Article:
[Significance of bromide levels in evaluation of the hemato-encephalic barrier during acute viral meningitis].Srp Arh Celok Lek. 1996 Nov-Dec; 124(11-12):297-301.SA
Inflammatory diseases of the CNS are associated with increased permeability of blood-brain barrier due to vasculitis of cerebral blood vessels leading to regional ischaemia and necrosis. Many substances pass easily from the serum into the CSF through inflamed and damaged blood-brain barrier. Bromide partition test is one of the parameters for evaluation of the blood-brain barrier integrity during CNS inflammatory diseases. As early as 1929 Walter published a monograph on blood-brain barrier accentuating the value of bromide partition test for evaluation of the functional status of blood-brain barrier. In healthy individuals bromide partition test usually ranges from 2.9-3.5. In most patients with TB meningitis bromide partition test remains below 1.6 while it is usually higher in patients with serous meningitis of other aetiologies. However, the low bromide partition test may associate also some other viral and other serous meningitides accompanied with severe lesions of the blood-brain barrier, resulting in increased passage of sodium bromide from the serum into the CSF, so that the serum/CSF ratio is lower. The aim of th study was to calculate and analyze the results of bromide partition test in patients with acute viral meningitis and hyperproteinorachia above 0.70 g/l and to calculate and analyze the results of bromide partition test in patients with TB and parasitic meningitis. The results of bromide patirion tests were compared with results of other parameters for evaluation of the blood-brain barrier function.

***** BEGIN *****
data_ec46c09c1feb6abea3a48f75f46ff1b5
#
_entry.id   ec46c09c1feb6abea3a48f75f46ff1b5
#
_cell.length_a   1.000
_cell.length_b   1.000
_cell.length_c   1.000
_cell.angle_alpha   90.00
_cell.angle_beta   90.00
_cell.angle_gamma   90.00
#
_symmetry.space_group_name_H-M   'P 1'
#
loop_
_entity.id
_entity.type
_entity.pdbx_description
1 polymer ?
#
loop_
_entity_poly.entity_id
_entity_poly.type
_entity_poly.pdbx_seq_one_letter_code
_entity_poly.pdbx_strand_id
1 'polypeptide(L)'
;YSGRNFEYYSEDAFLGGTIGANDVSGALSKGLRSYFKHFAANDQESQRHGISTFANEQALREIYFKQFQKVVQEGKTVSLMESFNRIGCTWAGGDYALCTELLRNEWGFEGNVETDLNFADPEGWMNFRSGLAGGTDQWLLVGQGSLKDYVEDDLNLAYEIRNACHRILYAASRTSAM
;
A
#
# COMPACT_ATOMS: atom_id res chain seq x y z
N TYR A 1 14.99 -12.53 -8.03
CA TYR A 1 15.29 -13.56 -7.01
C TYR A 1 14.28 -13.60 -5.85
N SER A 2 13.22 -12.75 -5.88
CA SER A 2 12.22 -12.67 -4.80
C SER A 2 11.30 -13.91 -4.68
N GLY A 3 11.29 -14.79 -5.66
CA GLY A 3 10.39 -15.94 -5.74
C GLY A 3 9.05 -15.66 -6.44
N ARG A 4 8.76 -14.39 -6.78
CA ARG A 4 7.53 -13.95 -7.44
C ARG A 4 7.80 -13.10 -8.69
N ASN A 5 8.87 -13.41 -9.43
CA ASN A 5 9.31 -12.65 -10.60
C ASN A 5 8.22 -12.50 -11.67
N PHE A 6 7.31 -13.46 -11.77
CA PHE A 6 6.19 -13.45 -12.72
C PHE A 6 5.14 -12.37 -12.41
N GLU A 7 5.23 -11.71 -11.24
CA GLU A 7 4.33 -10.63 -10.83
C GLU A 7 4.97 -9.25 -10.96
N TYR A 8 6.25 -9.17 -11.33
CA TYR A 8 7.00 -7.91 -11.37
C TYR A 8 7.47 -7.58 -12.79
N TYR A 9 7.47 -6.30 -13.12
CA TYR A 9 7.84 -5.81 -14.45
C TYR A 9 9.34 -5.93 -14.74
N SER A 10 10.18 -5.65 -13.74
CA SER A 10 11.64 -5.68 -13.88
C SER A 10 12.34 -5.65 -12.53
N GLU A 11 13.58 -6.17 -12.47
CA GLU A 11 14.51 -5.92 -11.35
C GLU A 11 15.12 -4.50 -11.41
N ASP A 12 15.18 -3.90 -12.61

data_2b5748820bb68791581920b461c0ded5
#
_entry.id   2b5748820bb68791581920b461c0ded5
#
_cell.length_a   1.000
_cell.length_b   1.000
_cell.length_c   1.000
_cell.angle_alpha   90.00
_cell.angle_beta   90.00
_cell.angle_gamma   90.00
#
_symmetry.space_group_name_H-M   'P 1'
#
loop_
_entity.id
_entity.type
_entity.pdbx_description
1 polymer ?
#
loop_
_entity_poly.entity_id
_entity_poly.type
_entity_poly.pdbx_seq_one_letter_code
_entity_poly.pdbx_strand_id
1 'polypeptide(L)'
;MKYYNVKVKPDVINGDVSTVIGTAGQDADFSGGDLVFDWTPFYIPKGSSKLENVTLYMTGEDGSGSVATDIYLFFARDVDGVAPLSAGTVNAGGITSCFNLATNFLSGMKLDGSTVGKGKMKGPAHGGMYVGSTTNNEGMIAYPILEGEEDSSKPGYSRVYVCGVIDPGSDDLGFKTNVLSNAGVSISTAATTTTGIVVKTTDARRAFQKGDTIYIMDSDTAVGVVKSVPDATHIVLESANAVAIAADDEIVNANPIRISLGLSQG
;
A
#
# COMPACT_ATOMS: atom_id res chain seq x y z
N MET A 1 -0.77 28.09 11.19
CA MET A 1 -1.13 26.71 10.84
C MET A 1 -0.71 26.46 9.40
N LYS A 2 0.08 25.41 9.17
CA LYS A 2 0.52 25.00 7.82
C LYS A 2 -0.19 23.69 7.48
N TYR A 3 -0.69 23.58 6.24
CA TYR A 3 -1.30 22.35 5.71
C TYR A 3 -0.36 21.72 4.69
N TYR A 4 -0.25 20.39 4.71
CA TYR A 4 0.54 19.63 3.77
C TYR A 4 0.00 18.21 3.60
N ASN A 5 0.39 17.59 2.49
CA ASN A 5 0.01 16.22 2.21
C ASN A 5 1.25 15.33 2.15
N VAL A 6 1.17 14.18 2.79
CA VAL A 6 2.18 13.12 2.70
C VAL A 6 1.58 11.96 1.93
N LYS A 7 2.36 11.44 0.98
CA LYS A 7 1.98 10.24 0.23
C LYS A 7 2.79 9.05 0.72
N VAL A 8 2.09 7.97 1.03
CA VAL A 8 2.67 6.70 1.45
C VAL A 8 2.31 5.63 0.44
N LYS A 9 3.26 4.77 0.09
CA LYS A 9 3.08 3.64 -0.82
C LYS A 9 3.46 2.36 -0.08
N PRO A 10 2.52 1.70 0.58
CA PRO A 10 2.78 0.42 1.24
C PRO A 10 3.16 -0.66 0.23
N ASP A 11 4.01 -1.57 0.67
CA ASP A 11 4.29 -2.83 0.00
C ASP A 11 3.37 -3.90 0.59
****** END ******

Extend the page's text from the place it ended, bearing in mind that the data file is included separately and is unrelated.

Titration method was used to determine the serum sodium bromide and CSF ratio. Sodium bromide oxidation into sodium bromate was the principle, where addition of potassium iodide is followed by release of equivalent amount of elementary iodide. Iodide is titrimetrically evidenced with thyosulphate, with starch as an indicator. In addition to bromide partition test functional condition of blood-brain barrier was also evaluated by albumin coefficients, albuminorachia and total proteinorachia.
In 6 of 30 patients (20%) with acute viral meningitis the bromide partition ratio was below 1.6, suggesting severe damage of blood-brain barrier in these patients: albumin coefficients exceeded 16.7 (mean = 24.7), albuminorachia was over 0.90 (mean = 1.38 g/l), and total proteinorachia over 3.0 g (mean = 3.1 g/l). The aetiology was confirmed in all patients: lymphocyte choriomeningitis virus in 5, COX B1 in one. Values of bromide partition test were higher on follow-up examination, and values of other parameters decreased, suggesting restitution of blood-brain barrier. The results are given in Table 1. Most severe damage of blood-brain barrier was evidenced in patients with lymphocyte choriomeningitis. Parameters for evaluation of functional condition of blood-brain barrier in patients with lymphocyte choriomeningitis and TB meningitis with most severe damage of the barrier, were compared. The results are given in Table 2. No differences between the compared parameters were found, i.e. no difference in the severity of blood-brain damage. Bromide patition test values were below 1.6 in all patients with TB meningitis and in 3 of 5 patients with parasitic meningitis.
Numerous studies have shown that bromide patition test value during TB meningitis was usually below 1.6. This is probably due to hypersensitivity reaction of the meninges to tuberculin which is located intrathecally and leads to blood-brain barrier damage. Use of antituberculous drugs does not affect the bromide partition test values in early stages of the disease. In all of our 15 patients with TB meningitis the bromide partition test values were below 1.6, coinciding with reference reports. However, we also measured bromide partition test values below 1.6 in 6 (20%) of 30 patients with acute viral meningitis with proteinorachia above 0,70 g/l (ABSTRACT TRUNCATED).